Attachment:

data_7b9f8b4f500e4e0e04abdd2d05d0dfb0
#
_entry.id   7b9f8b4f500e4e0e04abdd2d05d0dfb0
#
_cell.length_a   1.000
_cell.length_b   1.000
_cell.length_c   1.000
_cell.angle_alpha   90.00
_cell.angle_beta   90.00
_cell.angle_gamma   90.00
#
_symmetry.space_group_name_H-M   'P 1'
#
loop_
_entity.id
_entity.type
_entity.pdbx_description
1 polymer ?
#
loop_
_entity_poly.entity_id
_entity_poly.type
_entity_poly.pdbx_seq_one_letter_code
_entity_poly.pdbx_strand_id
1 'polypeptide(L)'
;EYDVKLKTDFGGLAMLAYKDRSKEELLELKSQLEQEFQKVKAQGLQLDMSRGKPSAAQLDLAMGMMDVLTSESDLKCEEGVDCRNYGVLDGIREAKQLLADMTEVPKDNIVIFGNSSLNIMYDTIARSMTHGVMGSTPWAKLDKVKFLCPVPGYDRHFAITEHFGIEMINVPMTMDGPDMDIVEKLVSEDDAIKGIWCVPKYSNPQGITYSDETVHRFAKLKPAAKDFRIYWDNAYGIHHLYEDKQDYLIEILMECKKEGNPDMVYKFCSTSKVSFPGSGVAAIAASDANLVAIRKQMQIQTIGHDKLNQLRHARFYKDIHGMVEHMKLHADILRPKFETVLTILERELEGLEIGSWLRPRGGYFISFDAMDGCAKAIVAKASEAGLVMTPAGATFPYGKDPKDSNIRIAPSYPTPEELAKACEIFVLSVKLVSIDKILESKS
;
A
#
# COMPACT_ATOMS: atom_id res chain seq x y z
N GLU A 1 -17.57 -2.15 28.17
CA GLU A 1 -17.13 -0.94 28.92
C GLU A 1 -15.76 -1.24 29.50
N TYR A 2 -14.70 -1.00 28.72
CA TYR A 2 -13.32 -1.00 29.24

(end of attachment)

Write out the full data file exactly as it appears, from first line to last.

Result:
data_7b9f8b4f500e4e0e04abdd2d05d0dfb0
#
_entry.id   7b9f8b4f500e4e0e04abdd2d05d0dfb0
#
_cell.length_a   1.000
_cell.length_b   1.000
_cell.length_c   1.000
_cell.angle_alpha   90.00
_cell.angle_beta   90.00
_cell.angle_gamma   90.00
#
_symmetry.space_group_name_H-M   'P 1'
#
loop_
_entity.id
_entity.type
_entity.pdbx_description
1 polymer ?
#
loop_
_entity_poly.entity_id
_entity_poly.type
_entity_poly.pdbx_seq_one_letter_code
_entity_poly.pdbx_strand_id
1 'polypeptide(L)'
;EYDVKLKTDFGGLAMLAYKDRSKEELLELKSQLEQEFQKVKAQGLQLDMSRGKPSAAQLDLAMGMMDVLTSESDLKCEEGVDCRNYGVLDGIREAKQLLADMTEVPKDNIVIFGNSSLNIMYDTIARSMTHGVMGSTPWAKLDKVKFLCPVPGYDRHFAITEHFGIEMINVPMTMDGPDMDIVEKLVSEDDAIKGIWCVPKYSNPQGITYSDETVHRFAKLKPAAKDFRIYWDNAYGIHHLYEDKQDYLIEILMECKKEGNPDMVYKFCSTSKVSFPGSGVAAIAASDANLVAIRKQMQIQTIGHDKLNQLRHARFYKDIHGMVEHMKLHADILRPKFETVLTILERELEGLEIGSWLRPRGGYFISFDAMDGCAKAIVAKASEAGLVMTPAGATFPYGKDPKDSNIRIAPSYPTPEELAKACEIFVLSVKLVSIDKILESKS
;
A
#
# COMPACT_ATOMS: atom_id res chain seq x y z
N GLU A 1 -17.57 -2.15 28.17
CA GLU A 1 -17.13 -0.94 28.92
C GLU A 1 -15.76 -1.24 29.50
N TYR A 2 -14.70 -1.00 28.72
CA TYR A 2 -13.32 -1.00 29.24